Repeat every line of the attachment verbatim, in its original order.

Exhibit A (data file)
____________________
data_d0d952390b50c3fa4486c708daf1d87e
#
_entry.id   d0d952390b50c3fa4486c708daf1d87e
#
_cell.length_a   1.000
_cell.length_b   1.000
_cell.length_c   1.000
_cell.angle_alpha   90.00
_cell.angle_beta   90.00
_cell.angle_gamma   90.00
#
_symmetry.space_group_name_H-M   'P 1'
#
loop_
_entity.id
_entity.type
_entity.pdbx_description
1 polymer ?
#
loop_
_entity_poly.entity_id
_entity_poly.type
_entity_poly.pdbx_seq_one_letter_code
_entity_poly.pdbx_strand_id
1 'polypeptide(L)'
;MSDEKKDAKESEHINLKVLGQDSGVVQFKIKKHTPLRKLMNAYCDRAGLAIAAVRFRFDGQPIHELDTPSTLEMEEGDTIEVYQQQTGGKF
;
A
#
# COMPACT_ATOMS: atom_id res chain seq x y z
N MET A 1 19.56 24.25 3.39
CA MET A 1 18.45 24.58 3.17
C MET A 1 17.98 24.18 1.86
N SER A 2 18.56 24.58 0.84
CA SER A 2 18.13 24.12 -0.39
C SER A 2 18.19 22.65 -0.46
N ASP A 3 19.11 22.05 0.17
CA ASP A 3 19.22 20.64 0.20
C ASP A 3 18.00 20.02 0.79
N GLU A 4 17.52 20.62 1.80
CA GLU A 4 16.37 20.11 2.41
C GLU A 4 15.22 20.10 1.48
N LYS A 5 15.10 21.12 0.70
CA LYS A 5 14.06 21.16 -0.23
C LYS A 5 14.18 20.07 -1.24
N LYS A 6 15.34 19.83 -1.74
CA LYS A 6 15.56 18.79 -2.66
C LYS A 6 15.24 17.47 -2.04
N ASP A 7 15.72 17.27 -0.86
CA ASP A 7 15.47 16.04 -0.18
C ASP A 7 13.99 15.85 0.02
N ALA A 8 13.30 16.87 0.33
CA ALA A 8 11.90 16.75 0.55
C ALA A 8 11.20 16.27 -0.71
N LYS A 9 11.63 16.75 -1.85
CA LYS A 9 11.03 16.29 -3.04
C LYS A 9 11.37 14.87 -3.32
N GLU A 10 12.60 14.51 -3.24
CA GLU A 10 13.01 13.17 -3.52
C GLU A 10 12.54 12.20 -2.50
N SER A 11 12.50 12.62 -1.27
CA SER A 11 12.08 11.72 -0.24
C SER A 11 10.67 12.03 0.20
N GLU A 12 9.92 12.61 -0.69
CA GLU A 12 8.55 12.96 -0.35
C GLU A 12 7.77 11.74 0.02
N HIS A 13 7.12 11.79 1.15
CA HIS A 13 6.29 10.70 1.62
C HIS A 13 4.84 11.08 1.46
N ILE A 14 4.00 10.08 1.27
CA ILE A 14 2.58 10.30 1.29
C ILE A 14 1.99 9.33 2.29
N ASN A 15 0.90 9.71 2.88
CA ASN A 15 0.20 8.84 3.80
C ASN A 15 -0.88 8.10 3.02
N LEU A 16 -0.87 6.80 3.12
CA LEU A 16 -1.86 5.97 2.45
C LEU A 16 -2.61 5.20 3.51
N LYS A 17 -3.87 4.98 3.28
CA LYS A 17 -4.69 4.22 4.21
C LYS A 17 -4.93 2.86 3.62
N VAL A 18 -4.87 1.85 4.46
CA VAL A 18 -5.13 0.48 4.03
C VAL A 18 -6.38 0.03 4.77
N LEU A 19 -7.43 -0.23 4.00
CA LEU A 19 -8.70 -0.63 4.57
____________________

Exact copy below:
data_d0d952390b50c3fa4486c708daf1d87e
#
_entry.id   d0d952390b50c3fa4486c708daf1d87e
#
_cell.length_a   1.000
_cell.length_b   1.000
_cell.length_c   1.000
_cell.angle_alpha   90.00
_cell.angle_beta   90.00
_cell.angle_gamma   90.00
#
_symmetry.space_group_name_H-M   'P 1'
#
loop_
_entity.id
_entity.type
_entity.pdbx_description
1 polymer ?
#
loop_
_entity_poly.entity_id
_entity_poly.type
_entity_poly.pdbx_seq_one_letter_code
_entity_poly.pdbx_strand_id
1 'polypeptide(L)'
;MSDEKKDAKESEHINLKVLGQDSGVVQFKIKKHTPLRKLMNAYCDRAGLAIAAVRFRFDGQPIHELDTPSTLEMEEGDTIEVYQQQTGGKF
;
A
#
# COMPACT_ATOMS: atom_id res chain seq x y z
N MET A 1 19.56 24.25 3.39
CA MET A 1 18.45 24.58 3.17
C MET A 1 17.98 24.18 1.86
N SER A 2 18.56 24.58 0.84
CA SER A 2 18.13 24.12 -0.39
C SER A 2 18.19 22.65 -0.46
N ASP A 3 19.11 22.05 0.17
CA ASP A 3 19.22 20.64 0.20
C ASP A 3 18.00 20.02 0.79
N GLU A 4 17.52 20.62 1.80
CA GLU A 4 16.37 20.11 2.41
C GLU A 4 15.22 20.10 1.48
N LYS A 5 15.10 21.12 0.70
CA LYS A 5 14.06 21.16 -0.23
C LYS A 5 14.18 20.07 -1.24
N LYS A 6 15.34 19.83 -1.74
CA LYS A 6 15.56 18.79 -2.66
C LYS A 6 15.24 17.47 -2.04
N ASP A 7 15.72 17.27 -0.86
CA ASP A 7 15.47 16.04 -0.18
C ASP A 7 13.99 15.85 0.02
N ALA A 8 13.30 16.87 0.33
CA ALA A 8 11.90 16.75 0.55
C ALA A 8 11.20 16.27 -0.71
N LYS A 9 11.63 16.75 -1.85
CA LYS A 9 11.03 16.29 -3.04
C LYS A 9 11.37 14.87 -3.32
N GLU A 10 12.60 14.51 -3.24
CA GLU A 10 13.01 13.17 -3.52
C GLU A 10 12.54 12.20 -2.50
N SER A 11 12.50 12.62 -1.27
CA SER A 11 12.08 11.72 -0.24
C SER A 11 10.67 12.03 0.20
N GLU A 12 9.92 12.61 -0.69
CA GLU A 12 8.55 12.96 -0.35
C GLU A 12 7.77 11.74 0.02
N HIS A 13 7.12 11.79 1.15
CA HIS A 13 6.29 10.70 1.62
C HIS A 13 4.84 11.08 1.46
N ILE A 14 4.00 10.08 1.27
CA ILE A 14 2.58 10.30 1.29
C ILE A 14 1.99 9.33 2.29
N ASN A 15 0.90 9.71 2.88
CA ASN A 15 0.20 8.84 3.80
C ASN A 15 -0.88 8.10 3.02
N LEU A 16 -0.87 6.80 3.12
CA LEU A 16 -1.86 5.97 2.45
C LEU A 16 -2.61 5.20 3.51
N LYS A 17 -3.87 4.98 3.28
CA LYS A 17 -4.69 4.22 4.21
C LYS A 17 -4.93 2.86 3.62
N VAL A 18 -4.87 1.85 4.46
CA VAL A 18 -5.13 0.48 4.03
C VAL A 18 -6.38 0.03 4.77
N LEU A 19 -7.43 -0.23 4.00
CA LEU A 19 -8.70 -0.63 4.57